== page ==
Nokia devices in the OEM's current stable won't be getting support for Google's Project Treble initiative when they get their updates to Android 8.0 (Oreo), according to HMD Global's chief product officer, Juho Sarvikas. A customer found a page on Nokia's support site that clarified that devices that didn't ship with Oreo on board would not support Project Treble, and when they reached out to Sarvikas over the matter, he put in the final word; no Nokia devices currently out will officially receive support for Project Treble. He also clarified that this doesn't mean much for most users, but that Nokia will have to work a little harder to get updates ready for its devices.
Project Treble, a modular Android base framework that makes updates easier, has been making its way to a number of Android devices lately as they get their updates to Oreo. According to Nokia and HMD, only devices that ship with Oreo on board actually have the full support of Google for Project Treble, and apparently the companies have opted to ensure that if their devices are going to use Treble, they're going to have Google's backing. Essentially, Google has offered to partner with device makers to get Treble into their newer devices; in fact, it's required with devices that launch on Oreo or later. Devices that launched with Android 7.0 (Nougat) or earlier, however, are entirely in OEMs' hands, and they're on their own with getting Treble working, if they choose to use it.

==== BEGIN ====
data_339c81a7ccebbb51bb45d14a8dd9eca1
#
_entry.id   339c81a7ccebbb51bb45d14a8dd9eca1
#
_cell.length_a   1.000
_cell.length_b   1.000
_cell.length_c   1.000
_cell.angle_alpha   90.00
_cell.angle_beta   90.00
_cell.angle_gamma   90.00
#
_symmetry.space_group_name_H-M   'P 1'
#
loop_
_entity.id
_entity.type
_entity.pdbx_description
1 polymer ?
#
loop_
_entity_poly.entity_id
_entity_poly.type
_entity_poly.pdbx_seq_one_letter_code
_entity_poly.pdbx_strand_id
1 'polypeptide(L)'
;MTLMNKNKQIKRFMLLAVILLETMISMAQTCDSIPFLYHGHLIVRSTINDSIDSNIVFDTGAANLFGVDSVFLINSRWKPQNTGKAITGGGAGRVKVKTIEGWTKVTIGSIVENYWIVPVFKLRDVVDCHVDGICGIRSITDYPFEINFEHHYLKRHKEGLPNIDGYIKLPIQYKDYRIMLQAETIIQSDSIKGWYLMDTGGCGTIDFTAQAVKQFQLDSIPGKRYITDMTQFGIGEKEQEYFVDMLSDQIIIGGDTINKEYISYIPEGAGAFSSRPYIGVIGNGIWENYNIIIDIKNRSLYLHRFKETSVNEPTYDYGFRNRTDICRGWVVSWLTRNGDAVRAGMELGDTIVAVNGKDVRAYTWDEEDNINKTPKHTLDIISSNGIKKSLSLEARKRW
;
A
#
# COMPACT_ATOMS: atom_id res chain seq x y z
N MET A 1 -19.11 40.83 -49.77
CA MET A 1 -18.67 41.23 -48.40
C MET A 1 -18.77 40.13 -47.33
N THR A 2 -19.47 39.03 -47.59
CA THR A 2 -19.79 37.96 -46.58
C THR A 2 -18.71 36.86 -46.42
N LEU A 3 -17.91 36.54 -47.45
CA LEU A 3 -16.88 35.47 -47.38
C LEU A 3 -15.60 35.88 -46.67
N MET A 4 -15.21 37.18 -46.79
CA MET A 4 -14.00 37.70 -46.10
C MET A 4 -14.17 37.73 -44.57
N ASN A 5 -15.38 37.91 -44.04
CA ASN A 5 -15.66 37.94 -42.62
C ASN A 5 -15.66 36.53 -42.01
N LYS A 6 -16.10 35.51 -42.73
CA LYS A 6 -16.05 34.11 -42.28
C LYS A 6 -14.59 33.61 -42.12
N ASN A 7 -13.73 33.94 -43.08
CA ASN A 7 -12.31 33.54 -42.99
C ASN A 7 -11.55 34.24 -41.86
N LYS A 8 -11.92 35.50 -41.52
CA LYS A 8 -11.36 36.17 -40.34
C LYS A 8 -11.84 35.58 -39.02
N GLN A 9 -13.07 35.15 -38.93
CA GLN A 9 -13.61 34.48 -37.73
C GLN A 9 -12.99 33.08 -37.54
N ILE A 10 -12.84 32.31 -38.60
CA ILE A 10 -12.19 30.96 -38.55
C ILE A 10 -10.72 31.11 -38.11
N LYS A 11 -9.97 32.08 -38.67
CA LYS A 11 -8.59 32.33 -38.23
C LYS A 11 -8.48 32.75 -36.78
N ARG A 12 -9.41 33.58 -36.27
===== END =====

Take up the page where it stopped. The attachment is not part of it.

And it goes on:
Project Treble is, as stated above, a modular framework that acts as a base for the Android operating system. It contains all of the key essential components that talk to and work with the kernel, which is a special file that hardware manufacturers build to allow their devices' hardware to talk to Android's software layer. Project Treble is, again as stated above, a mandatory part of all devices launching with Android Oreo and above. It creates a consistent core that developers and OEMs can build upon, making customizing Android vastly easier. This means quicker, easier updates from OEMs, and an easier time building custom ROMs and kernels for enthusiasts.